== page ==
Gazette Editorial Board
Thursday night, the “rest of the story” about the Iowa Juvenile Home in Toledo was aired during a forum. Former residents and staff testified to the institution’s effectiveness in helping deeply troubled youth and tried to counter an image they say has been distorted in media and state investigative reports.
We don’t doubt that the IJH has helped many youth who had no other place to go. We’ve not seen compelling evidence that this institution was negligent or incompetent across the board.
Even so, two investigations by the Iowa Department of Education, following complaints by Disability Rights Iowa in August, revealed a number of troubling flaws in the home and on-campus school, operated and staffed by the Iowa Department of Human Services. They included years of using isolation cells over extended periods for some residents. The school program was seriously understaffed by the DHS and the education of students was often neglected.
And though the IJH is to close in January, it still must provide “compensatory education” for 11 of 18 teenagers discharged on their 18th birthday since 2011 who have not yet earned their high school diploma, so vital to a better life.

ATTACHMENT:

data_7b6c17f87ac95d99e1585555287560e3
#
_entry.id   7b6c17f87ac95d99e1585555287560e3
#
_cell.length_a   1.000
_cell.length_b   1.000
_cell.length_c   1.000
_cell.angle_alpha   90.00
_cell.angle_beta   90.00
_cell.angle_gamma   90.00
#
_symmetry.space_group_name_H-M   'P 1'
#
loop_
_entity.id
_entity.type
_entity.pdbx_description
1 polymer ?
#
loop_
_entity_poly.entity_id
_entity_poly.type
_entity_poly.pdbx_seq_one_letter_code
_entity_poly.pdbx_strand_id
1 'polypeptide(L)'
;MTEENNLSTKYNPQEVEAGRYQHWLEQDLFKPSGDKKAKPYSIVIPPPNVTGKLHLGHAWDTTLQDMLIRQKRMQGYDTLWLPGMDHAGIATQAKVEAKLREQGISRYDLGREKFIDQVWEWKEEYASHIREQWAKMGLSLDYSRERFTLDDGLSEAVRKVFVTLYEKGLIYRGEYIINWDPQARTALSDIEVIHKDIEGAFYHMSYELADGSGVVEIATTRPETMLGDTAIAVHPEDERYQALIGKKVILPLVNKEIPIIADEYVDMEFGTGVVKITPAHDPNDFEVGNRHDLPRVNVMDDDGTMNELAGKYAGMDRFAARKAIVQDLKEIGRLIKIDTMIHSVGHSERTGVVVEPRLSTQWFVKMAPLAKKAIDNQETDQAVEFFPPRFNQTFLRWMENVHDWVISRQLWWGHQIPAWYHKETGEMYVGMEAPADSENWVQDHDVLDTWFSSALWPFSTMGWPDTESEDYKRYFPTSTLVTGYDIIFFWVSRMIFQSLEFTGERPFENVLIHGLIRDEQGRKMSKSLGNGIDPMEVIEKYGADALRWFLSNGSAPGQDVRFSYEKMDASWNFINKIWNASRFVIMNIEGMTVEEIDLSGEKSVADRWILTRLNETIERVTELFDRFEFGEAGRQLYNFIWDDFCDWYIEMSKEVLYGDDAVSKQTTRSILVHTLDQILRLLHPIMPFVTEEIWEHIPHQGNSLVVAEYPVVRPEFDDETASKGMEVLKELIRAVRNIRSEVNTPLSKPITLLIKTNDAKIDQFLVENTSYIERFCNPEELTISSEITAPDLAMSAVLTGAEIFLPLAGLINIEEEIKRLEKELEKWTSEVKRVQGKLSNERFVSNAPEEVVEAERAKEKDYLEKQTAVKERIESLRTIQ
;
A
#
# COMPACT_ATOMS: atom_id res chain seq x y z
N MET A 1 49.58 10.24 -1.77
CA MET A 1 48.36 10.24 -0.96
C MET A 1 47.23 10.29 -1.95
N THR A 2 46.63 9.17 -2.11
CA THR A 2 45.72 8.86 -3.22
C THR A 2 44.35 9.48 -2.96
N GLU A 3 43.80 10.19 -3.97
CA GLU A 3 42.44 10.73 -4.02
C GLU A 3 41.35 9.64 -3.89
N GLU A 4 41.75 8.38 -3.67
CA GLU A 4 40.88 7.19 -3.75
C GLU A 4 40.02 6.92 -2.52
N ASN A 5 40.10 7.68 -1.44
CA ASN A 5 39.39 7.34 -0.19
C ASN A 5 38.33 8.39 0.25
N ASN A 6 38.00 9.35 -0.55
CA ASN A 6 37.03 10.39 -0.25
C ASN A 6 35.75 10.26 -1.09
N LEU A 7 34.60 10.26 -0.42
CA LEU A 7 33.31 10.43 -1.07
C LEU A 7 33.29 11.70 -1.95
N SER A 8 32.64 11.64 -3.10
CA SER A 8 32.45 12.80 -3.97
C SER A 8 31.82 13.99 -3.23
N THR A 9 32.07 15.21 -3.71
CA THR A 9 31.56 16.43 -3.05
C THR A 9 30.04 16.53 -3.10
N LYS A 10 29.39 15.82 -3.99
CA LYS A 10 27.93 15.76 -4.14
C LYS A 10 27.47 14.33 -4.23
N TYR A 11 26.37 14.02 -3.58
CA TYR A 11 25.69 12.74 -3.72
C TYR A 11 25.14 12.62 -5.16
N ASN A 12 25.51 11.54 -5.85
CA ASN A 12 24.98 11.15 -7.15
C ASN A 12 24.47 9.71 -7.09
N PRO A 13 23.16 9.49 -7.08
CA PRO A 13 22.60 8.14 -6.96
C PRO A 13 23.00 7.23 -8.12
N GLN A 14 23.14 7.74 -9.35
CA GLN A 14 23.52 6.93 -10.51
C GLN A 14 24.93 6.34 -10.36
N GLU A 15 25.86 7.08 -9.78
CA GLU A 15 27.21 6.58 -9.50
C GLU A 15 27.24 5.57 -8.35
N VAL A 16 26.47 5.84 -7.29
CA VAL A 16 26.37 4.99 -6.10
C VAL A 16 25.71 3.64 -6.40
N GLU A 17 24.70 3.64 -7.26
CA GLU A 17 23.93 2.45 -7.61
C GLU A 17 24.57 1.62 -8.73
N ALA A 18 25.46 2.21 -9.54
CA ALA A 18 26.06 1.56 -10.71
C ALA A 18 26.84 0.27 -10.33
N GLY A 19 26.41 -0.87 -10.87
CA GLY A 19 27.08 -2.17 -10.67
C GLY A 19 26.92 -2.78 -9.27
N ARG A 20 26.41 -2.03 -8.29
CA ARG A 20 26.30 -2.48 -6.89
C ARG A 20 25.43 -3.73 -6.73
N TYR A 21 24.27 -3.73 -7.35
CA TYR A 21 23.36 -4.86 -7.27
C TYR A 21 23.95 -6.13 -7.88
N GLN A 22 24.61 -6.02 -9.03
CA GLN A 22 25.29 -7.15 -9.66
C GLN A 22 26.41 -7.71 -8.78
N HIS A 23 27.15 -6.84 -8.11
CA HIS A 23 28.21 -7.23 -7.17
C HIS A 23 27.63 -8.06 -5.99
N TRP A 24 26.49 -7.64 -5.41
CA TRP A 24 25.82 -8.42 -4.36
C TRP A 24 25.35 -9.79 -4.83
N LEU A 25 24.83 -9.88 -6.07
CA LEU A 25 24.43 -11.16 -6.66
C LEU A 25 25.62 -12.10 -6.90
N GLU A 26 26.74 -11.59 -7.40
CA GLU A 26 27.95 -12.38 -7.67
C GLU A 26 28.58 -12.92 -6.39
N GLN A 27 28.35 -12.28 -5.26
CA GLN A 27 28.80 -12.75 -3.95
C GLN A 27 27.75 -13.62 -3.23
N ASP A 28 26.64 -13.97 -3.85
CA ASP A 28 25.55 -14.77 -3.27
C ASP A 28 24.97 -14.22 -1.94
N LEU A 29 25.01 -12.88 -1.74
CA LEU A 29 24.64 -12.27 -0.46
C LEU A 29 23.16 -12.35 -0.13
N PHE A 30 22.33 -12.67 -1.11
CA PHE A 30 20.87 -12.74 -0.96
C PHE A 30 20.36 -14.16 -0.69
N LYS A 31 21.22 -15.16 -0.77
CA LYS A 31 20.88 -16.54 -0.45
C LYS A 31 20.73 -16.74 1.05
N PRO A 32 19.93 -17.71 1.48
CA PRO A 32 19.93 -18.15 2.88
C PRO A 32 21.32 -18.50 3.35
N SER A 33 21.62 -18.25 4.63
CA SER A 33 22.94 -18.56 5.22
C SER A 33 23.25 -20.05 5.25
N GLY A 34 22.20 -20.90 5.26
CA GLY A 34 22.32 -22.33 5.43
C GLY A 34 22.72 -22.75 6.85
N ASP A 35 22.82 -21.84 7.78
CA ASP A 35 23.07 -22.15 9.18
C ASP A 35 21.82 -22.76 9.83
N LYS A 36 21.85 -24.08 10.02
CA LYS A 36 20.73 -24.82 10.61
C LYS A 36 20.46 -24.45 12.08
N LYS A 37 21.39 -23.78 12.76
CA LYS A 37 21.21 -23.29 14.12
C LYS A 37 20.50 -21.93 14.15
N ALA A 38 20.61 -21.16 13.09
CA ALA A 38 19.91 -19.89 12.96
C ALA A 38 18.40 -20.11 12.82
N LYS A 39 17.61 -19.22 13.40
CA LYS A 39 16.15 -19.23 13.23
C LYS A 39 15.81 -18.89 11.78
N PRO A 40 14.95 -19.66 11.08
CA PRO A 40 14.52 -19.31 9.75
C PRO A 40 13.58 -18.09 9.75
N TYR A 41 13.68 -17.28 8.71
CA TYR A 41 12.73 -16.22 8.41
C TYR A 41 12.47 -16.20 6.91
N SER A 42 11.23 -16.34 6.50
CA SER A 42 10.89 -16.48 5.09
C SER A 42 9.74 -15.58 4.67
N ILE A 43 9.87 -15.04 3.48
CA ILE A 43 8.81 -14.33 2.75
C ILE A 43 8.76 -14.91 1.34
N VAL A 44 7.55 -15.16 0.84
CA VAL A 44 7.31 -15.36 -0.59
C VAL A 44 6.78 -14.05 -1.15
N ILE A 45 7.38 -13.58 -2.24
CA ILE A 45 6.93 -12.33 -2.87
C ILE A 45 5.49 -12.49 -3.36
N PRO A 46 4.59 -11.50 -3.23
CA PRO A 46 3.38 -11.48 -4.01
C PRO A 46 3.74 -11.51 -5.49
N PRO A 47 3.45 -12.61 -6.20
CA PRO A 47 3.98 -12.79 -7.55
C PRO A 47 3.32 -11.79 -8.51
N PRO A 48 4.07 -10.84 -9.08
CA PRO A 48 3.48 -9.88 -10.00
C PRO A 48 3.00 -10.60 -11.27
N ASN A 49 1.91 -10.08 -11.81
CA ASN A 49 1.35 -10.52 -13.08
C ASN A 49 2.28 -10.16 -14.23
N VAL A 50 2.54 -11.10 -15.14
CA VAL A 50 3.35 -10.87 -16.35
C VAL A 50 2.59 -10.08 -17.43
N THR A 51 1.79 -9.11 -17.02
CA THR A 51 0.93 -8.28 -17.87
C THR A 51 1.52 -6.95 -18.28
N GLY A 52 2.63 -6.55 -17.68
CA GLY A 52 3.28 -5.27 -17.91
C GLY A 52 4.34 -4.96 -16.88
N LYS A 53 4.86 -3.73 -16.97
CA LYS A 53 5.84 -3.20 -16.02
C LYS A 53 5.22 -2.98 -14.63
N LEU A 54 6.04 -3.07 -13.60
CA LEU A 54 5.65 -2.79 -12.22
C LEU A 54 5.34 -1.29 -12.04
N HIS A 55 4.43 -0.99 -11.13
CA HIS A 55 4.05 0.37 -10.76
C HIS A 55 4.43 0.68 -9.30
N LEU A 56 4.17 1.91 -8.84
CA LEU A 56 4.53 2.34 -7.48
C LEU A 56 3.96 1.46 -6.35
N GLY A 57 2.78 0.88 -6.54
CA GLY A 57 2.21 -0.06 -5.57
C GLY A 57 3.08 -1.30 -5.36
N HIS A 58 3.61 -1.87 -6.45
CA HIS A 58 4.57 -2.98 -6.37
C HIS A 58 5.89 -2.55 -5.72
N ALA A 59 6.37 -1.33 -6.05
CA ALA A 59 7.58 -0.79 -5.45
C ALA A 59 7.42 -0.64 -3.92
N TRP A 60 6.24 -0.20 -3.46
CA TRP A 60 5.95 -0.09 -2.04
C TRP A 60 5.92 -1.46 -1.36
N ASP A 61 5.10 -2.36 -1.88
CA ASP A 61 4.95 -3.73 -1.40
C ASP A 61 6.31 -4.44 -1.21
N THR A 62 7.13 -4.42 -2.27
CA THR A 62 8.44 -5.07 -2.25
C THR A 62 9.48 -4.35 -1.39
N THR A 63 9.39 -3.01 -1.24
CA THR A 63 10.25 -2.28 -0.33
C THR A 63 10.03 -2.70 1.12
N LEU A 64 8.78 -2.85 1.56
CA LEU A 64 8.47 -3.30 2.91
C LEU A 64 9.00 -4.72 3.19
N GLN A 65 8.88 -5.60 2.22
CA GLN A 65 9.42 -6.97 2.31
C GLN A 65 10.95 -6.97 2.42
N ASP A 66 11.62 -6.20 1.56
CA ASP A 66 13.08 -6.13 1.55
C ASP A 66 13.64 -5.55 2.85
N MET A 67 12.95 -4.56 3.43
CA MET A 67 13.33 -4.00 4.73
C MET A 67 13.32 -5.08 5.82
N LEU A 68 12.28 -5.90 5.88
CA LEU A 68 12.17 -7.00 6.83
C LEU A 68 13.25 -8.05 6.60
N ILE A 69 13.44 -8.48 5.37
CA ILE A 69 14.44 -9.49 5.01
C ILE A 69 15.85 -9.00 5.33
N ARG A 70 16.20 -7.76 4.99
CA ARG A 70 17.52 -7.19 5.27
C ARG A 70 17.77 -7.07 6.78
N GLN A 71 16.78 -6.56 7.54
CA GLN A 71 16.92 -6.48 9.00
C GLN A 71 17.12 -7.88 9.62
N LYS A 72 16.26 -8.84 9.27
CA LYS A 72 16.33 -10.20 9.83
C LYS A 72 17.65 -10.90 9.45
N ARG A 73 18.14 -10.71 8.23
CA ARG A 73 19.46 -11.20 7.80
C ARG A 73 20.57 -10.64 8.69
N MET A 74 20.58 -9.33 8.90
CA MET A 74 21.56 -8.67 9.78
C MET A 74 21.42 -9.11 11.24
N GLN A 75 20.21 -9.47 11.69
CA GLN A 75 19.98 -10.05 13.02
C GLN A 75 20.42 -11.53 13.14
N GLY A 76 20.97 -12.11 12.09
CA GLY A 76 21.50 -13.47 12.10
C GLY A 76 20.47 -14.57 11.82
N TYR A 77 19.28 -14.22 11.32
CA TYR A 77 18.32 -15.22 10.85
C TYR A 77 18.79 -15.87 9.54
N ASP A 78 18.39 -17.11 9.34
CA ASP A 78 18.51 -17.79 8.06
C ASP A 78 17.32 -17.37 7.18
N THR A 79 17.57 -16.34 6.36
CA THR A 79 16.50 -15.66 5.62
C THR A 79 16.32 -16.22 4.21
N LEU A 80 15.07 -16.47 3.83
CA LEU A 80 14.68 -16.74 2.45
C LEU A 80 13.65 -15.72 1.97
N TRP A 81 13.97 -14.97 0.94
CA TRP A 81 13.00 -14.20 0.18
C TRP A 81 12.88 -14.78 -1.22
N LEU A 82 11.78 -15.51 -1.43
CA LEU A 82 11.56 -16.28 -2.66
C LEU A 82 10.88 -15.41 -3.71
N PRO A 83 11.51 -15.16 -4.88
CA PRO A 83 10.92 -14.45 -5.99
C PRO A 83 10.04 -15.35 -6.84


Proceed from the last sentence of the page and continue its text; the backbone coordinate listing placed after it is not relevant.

The DHS and the governor, who on Dec. 9 announced the closing after recommendations from a task force the governor appointed in August, have taken heat from some legislators and Toledo community members for acting too hastily to close the facility and lay off 93 DHS employees without more public input. Yes, the move was sudden, but the immediate welfare of the youth takes precedence; a drawn-out debate could unduly delay action. DHS Director Charles Palmer said appropriate alternative placements were available for the 21 youth.
We are troubled that the problems weren’t called out sooner by someone at IJH. And the closing comes only a few years after more than $20 million was spent on IJH facilities. Nonetheless, it’s best to shutter IJH until staffing, work culture and education issues are resolved.
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